What kind of saint are you? And or // are you a saint? If not what are you?


describe a moment in your life that was "a state of supreme happiness"?





G. 16 Things to Be Done (SK & SM)

16 Things to be Done works with the current archive of the What is to be Done? project by Susan Kelly and Stephen Morton which was presented in the Spring of 2003 at the Lenin Museum in Tampere, Finland. What is to be Done? is an ongoing archive of responses to Lenin’s original question, re-posed 100 years after Lenin’s original book. It continues on the Lenin Museum web-site and will travel and accumulate at the Krasnoyarsk Museum Biennale in Siberia (September 2003), and other future locations to be confirmed.

A selection of 16 archived responses from Susan Kelly and Stephen Morton’s project  "What is to be Done?" will be sent out as a series of four bi-weekly blocks, four responses each and starting the last week of July - through the 16Beaver Journalisms e-mail list in New York. The responses will be also be available in print during the exhibitions "Get Rid of Yourself" at ACC Gallery, Weimar/Leipzig (July-October, 2003) and "24/7" at the Contemporary Art Centre in Vilnius, Lithuania (September-October, 2003). In addition response cards will be left in each space for further answers, thoughts and ideas to be added to the archive.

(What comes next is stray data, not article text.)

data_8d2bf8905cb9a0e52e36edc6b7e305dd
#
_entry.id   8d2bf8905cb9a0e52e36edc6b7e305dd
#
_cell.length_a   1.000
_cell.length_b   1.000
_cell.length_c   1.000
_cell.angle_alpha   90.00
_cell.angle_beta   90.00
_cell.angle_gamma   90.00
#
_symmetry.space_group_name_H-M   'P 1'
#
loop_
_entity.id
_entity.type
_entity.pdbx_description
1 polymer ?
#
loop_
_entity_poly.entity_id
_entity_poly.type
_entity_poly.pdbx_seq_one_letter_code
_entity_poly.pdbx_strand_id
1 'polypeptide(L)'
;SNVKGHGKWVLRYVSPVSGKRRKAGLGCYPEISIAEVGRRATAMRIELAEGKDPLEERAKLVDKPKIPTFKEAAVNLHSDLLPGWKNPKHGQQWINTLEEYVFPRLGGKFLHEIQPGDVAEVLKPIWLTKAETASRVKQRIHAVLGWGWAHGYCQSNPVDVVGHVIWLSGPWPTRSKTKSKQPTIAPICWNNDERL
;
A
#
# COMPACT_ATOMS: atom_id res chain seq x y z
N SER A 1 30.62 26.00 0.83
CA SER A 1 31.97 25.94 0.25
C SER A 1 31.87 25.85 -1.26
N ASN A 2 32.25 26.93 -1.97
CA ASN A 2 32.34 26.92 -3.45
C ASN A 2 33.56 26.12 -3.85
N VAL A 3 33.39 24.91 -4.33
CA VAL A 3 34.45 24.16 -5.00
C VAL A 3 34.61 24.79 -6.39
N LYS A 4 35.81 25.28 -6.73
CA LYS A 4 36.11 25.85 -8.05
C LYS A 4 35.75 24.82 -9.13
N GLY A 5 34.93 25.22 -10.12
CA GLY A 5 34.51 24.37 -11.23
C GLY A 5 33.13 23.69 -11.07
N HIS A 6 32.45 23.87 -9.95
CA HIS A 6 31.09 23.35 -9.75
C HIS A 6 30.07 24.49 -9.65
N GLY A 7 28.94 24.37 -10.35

Number 1.

Name: Kathy Kang
Date: Wed, 20 Nov 2002, 17:25
Place: Department of Government and Industrial Relations, University of Sydney, Australia

What is to be Done?

There are two issues: the trapping of masses of humanity in grinding poverty, and the persistence of a faith in techno-economic fixes for our disruption of the ecosphere. Both are the legacy of modern imperialism, with its avarice, callousness, and Euro-supremacist impetus. Thanks to the social process of memory and forgetting, each of us is stitched somewhere into that unhappy tapestry. Thus the global ruling class is a more elusive adversary than the name suggests; elusive and entrenched.